A record of Thomas Peters meeting the Sierra Leone Company officialsA record of Thomas Peters meeting the Sierra Leone Company officials, Add MS 41263, f.158.  Public Domain Creative Commons Licence

On return to Nova Scotia Peters took on the task of finding people who would be willing to re-locate to Sierra Leone.  In this letter, Peters writes to Lawrence Hartshorne outlining his progress.  He describes people as in ‘high spirits’ and expresses his eagerness to see John Clarkson, the Company Agent who was in charge of the mission to Sierra Leone.

A letter from Thomas Peters to Lawrence Hartshorne  written from Saint John  New BrunswickA letter from Thomas Peters to Lawrence Hartshorne, written from Saint John, New Brunswick, [which at the time, was part of Nova Scotia] October 1791, Add MS 41262, f.13.  Public Domain Creative Commons Licence

Peters writes again to the Company in the letter below.  This letter was sent shortly before the departure of the ships to Sierra Leone for a new life.  In the letter,  Peters and his friend David Edmon[d]s ask humbly that the ‘black people of Halifax bound for Sierra Leone’ have some ‘frish beef for Christmas diner’ for their last Christmas Day in America.

Letter requesting provisions for Christmas from Thomas Peters and David EdmondsLetter requesting provisions for Christmas from Thomas Peters and David Edmonds, December 1791. Add MS 41262, f.24.  Public Domain Creative Commons Licence

The handwriting differs between these two letters, so it seems that one of them was drafted on behalf of Peters.  The extent of Peters’ literacy is difficult to determine.  It is noted that his petition of grievances was redrafted to correct his spelling and grammar before it reached the British Government – implying a general level of literary.  However, putting the physical penmanship aside, these letters record the words of an individual who had lived through kidnap from Africa, the horror of the journey through the middle-passage, enslavement in South Carolina and the American Revolutionary War.  Peters was then influential in establishing a colony of free black people in Sierra Leone, where today is he remembered as one of the founding fathers of Freetown.  These few documents are therefore a rare and important recorded legacy of a voice so regularly absent from the written record.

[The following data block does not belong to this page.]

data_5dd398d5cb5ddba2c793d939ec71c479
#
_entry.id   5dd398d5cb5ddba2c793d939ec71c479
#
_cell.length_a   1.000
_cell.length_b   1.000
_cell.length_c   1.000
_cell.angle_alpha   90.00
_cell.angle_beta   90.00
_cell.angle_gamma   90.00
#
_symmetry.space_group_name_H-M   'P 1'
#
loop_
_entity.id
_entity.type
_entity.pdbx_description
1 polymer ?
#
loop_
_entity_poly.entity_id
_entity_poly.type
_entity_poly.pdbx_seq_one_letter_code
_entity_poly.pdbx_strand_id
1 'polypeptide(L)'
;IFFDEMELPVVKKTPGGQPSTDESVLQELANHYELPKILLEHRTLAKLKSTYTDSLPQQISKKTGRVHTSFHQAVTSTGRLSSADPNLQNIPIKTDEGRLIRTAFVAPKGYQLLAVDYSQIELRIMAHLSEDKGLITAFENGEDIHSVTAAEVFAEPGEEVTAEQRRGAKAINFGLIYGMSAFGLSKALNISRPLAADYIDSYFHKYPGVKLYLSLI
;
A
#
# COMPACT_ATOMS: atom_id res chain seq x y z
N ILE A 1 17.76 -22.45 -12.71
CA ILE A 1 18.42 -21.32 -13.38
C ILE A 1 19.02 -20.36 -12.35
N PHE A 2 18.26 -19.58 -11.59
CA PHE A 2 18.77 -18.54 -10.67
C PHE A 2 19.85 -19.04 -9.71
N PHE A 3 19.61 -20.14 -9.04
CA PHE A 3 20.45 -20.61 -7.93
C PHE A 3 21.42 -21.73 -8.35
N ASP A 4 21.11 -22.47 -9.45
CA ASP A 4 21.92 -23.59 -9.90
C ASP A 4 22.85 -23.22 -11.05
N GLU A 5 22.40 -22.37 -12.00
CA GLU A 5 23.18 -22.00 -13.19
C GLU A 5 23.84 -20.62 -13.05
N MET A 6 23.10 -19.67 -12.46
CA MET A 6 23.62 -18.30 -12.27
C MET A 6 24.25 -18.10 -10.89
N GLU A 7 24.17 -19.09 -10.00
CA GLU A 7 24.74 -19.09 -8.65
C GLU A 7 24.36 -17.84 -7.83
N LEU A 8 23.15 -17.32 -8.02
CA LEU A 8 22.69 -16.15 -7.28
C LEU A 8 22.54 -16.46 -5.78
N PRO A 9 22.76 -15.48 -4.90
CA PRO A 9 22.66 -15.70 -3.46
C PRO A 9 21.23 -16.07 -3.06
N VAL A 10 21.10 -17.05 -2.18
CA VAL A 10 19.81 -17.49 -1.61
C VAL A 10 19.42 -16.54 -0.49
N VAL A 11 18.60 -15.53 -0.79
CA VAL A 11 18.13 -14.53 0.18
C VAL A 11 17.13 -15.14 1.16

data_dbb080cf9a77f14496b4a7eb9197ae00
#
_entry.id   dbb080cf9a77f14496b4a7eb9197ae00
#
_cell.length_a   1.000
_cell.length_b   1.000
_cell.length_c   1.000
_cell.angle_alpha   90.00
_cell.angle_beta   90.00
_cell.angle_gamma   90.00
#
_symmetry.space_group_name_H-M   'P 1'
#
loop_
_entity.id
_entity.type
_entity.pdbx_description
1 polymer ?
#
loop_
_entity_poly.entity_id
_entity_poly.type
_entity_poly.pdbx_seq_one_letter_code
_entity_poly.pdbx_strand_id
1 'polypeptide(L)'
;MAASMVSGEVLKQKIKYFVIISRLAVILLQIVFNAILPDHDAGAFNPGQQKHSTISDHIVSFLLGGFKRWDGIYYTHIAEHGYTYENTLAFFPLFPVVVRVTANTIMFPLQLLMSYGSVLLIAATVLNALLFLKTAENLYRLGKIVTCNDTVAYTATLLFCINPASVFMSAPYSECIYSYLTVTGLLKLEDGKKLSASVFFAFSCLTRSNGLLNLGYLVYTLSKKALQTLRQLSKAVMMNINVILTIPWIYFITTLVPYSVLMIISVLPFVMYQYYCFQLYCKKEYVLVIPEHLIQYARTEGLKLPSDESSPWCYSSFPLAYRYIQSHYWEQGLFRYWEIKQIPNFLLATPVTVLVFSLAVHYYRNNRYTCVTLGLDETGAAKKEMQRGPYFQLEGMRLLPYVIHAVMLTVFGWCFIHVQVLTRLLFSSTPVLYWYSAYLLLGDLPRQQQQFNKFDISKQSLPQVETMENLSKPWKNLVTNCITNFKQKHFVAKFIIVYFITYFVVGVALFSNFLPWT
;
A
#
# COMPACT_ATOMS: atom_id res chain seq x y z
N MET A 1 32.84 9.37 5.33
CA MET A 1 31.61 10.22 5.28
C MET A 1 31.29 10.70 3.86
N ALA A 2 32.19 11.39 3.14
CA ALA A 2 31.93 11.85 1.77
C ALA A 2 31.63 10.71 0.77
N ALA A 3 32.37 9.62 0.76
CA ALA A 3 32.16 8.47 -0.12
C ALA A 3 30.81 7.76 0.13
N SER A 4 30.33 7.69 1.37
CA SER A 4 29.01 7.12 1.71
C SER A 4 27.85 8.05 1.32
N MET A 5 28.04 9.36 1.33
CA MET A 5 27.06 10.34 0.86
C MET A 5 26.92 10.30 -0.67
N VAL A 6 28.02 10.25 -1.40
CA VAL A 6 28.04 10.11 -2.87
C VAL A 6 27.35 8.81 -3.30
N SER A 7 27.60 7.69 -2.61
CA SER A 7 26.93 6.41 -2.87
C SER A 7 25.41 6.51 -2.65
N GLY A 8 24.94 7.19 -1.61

The next blog post in this series will expand on this written legacy by examining some of the other letters written by the Sierra Leone settlers.

Jessica Gregory
Curatorial Support Officer, Modern Archives and Manuscripts

Further Reading:
Our Children, Free and Happy : letters from black settlers in Africa in the 1790's. Edited by Christopher Fyfe with a contribution by Charles Jones. (Edinburgh: Edinburgh University Press, 1991)
The Black Loyalists : the search for a promised land in Nova Scotia and Sierra Leone, 1783-1870. James W.St.G. Walker. (London: Longman, 1976)

Tracing the lives and letters of the Black Loyalists – Part 1 The Journey to Sierra Leone

15 October 2020

Tracing the lives and letters of the Black Loyalists – Part 1 The Journey to Sierra Leone